Dana Czapnik is a 2018 NYSCA/NYFA Artist Fellow in Fiction from The New York Foundation for the Arts. In 2017, she was awarded an Emerging Writers Fellowship from the Center for Fiction. Czapnik earned her MFA at Hunter College where she was recognized with a Hertog Fellowship. She’s spent most of her career on the editorial side of professional sports including stints at ESPN the Magazine, the United States Tennis Association and the Arena Football League. Her debut novel, The Falconer, will be published by Atria Books, an imprint of Simon & Schuster, in January of 2019. A native New Yorker, she lives in Manhattan with her husband and son.

From Czapnik's Q&A with Deborah Kalb:

Q: How did you come up with the idea for The Falconer, and for your character Lucy?

A: I’ve always known I wanted to write a bildungsroman about a young woman like Lucy. I’d never read about a female athlete in literary fiction and I think the experience of being a woman in a space that’s been traditionally occupied by men is a way to open the door to writing about gender and navigating womanhood.

I also knew I wanted her to be a young woman who is open to the world, even as she’s often times questioning it. My favorite young male characters are ones who are searching for their own philosophy and grappling with the injustices of the world. I wanted to write a book that creates the space for a young woman to have that same experience.

I also was interested in writing about New York in the early ‘90s, just before the money started to...[read on]
--Marshal Zeringue

Friday, March 15, 2019

Jessica Chiccehitto Hindman

Jessica Chiccehitto Hindman is the author of Sounds Like Titanic: A Memoir. Her recent writing has appeared in McSweeney's, The New York Times Magazine, Brevity and Hippocampus. She holds a BA in Middle Eastern studies and an MFA in creative nonfiction writing from Columbia University, and a PhD in English from the University of North Texas. She teaches creative writing at Northern Kentucky University, where she recently won the Outstanding Junior Faculty Award. In her spare time she enjoys cooking (Italian), dancing (Beyoncé), and dreaming up clever Halloween costumes (Large Hadron Particle Collider).

From the transcript of Hindman's NPR interview with Scott Simon:

SIMON: You were in an orchestra that played music on tour 2002 to 2006, but the music you played was not what the audience heard.

HINDMAN: That's right. I am a pretty good, amateur high school violinist. But when I performed for this orchestra, the microphone in front of me was off and a CD recording of a much more talented violinist was being blasted towards unsuspecting audiences.

SIMON: "Sounds Like Titanic" because the music sounded like...

HINDMAN: "Titanic" (laughter).

SIMON: ...Like the theme from the film "Titanic," right?

HINDMAN: Yes, absolutely - the 1997 film. Yes.

SIMON: But it wasn't that music.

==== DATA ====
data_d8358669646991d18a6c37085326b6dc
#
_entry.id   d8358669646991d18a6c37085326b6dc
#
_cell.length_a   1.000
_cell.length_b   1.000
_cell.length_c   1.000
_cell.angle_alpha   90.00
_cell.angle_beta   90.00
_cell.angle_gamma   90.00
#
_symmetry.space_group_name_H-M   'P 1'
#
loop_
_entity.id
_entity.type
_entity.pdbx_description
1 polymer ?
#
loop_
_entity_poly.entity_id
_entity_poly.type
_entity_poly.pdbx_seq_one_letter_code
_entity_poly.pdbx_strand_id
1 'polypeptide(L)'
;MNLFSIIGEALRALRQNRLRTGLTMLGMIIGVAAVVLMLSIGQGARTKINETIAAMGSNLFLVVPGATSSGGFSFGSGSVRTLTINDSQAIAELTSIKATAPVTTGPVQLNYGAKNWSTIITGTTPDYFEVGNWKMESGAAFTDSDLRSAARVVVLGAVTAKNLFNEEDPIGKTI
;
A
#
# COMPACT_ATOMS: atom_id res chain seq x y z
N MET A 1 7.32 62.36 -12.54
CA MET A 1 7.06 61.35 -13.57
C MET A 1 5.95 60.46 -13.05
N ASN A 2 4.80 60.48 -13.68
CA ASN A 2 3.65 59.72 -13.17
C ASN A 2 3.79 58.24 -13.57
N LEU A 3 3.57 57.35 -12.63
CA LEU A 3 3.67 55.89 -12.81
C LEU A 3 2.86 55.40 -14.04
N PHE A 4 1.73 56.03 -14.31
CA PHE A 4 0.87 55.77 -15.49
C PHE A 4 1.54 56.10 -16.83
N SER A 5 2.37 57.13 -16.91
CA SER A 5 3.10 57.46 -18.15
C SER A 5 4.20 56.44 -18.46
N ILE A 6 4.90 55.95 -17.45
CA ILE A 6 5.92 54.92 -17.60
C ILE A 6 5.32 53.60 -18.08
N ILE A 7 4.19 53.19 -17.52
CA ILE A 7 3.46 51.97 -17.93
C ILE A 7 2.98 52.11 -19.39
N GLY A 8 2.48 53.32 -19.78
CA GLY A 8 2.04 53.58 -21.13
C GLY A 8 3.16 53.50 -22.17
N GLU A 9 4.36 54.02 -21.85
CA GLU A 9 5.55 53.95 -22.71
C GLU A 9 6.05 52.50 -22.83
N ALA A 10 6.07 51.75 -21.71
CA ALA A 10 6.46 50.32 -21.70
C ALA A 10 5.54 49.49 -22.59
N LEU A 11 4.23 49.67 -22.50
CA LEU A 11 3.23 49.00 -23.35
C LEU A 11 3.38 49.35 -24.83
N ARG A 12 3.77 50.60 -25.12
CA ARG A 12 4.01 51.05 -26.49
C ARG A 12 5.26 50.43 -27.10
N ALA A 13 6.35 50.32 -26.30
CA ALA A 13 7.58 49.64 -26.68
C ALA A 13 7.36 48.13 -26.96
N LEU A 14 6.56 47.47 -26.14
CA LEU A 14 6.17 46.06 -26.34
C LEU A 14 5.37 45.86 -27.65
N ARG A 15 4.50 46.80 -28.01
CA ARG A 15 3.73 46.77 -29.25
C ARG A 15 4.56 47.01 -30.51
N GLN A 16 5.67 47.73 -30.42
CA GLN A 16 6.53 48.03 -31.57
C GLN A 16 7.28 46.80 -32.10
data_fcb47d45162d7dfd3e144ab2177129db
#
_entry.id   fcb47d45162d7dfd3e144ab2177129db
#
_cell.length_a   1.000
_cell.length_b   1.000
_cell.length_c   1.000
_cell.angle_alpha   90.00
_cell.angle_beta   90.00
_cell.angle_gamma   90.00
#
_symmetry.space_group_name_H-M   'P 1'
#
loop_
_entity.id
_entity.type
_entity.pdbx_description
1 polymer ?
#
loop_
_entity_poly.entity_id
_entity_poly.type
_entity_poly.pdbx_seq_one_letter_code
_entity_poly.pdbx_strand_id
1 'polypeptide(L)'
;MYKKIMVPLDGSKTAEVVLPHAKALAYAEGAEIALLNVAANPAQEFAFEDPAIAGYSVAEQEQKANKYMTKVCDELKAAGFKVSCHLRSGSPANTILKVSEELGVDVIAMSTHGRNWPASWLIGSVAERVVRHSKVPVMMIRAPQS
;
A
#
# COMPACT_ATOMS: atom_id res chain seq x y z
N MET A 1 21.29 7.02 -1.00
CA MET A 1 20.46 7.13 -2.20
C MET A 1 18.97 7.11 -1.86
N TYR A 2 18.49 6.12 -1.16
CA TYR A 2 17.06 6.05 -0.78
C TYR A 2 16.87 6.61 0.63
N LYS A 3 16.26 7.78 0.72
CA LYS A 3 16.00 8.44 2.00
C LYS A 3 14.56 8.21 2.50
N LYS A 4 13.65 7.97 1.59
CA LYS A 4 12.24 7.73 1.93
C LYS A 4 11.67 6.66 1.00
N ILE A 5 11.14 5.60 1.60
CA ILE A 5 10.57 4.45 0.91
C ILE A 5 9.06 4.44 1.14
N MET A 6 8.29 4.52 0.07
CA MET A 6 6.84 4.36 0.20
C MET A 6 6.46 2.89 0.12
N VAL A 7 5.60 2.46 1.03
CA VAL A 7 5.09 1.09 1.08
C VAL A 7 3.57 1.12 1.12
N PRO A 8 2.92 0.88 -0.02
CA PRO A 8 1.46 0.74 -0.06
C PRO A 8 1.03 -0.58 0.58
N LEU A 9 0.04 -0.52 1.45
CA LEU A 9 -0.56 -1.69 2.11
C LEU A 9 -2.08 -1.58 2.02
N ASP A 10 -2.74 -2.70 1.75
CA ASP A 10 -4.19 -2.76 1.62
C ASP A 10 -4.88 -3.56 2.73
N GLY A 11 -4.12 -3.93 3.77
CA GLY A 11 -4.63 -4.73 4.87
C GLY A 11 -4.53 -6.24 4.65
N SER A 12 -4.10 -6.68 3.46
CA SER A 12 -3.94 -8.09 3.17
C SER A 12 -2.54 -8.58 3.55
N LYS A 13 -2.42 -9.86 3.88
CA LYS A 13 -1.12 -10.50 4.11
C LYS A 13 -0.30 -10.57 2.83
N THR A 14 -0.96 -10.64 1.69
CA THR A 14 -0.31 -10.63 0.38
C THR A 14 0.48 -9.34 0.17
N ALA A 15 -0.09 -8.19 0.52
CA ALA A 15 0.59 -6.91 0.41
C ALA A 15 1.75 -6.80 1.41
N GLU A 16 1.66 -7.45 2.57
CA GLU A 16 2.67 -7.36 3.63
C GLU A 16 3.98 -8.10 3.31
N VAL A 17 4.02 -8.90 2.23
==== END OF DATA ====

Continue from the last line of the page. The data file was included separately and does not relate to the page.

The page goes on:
HINDMAN: Yes, I think a few notes shy of whatever copyright infringement that would be.

SIMON: And you identify this person always as a composer. And I guarantee you, I have been all over the Web trying to figure out who this is, as I'm sure any reader would, because this - you guys performed a series of concerts for PBS over the years.

HINDMAN: Yes, that's correct. Yeah.

SIMON: So why do you...[read on]
Visit Jessica Chiccehitto Hindman's website.

The Page 99 Test: Sounds Like Titanic.

--Marshal Zeringue

Thursday, March 14, 2019

Mike Winchell

Mike Winchell is the author of Electric War: Edison, Tesla, Westinghouse, and the Race to Light the World, a new book for young adults. From his Q&A with Deborah Kalb:

Q: Why did you decide to write about Thomas Edison, Nikola Tesla, and George Westinghouse, and how would you describe the dynamic among them?

A: To be honest, nonfiction wasn’t really on my radar initially. I had always written fiction, but after shopping a couple projects with my agent we had a conversation and she recommended I explore writing nonfiction.

She saw something in my writing that indicated my voice would translate nicely to narrative nonfiction. I must admit, she was right. I took to it immediately.

The Gilded Age is such a fascinating time period because our country was spreading its wings when it came to science and invention. I knew a decent amount about the war of the currents already, but as I started delving deep into my research, I knew this was a story that needed to be shared with young adults.

I think young people are only told about “the great Thomas Edison” in the typical classroom, and I feel it’s important to share the true story with them. If ever there was a man who was corrupted by competition and cutthroat capitalism, it was Thomas Edison.

The fire in his eyes with regards to his main competitors, Nikola Tesla and George Westinghouse, became a raging inferno. Edison stopped at nothing to...[read on]
--Marshal Zeringue

Wednesday, March 13, 2019

William Boyle

William Boyle's new novel is A Friend Is a Gift You Give Yourself.

From his Q&A with Gabino Iglesias at Southwest Review:

Gabino Iglesias: Your work is tied to the atmosphere, accents, and psychogeography of New York City. Do you rely on memories and knowledge acquired by living there or do you research everything you write about?

William Boyle: Mostly memories and knowledge, which is why I tend to stick to the places where I’ve lived and spent the most time. This book is set in the part of Southern Brooklyn where I grew up and where my family still lives (as all of my books are), but it also moves to the Bronx neighborhood where my wife’s family is from and then outside the city to a Hudson Valley town where her family now lives. I’m back home often, so occasionally I’ll do something that resembles research to make sure I’m getting a place right or to map things out or even just pick up details, but mostly I’m digging up things I remember or relying on things that have been burned into my memory. The voices are always there.

GI: A Friend Is a Gift You Give Yourself subverts the mob narrative by focusing on the women who live on its periphery. That said, you have a series of narratives about Cosa Nostra members in the book, including their deaths. Why did you decide to make the three main characters women trapped in and, in some ways, shaped by this context?

WB: The book was always going to be about...[read on]
Visit William Boyle's website.

My Book, The Movie: Gravesend and The Lonely Witness.

The Page 69 Test: Gravesend and The Lonely Witness.

Writers Read: William Boyle (September 2018).

--Marshal Zeringue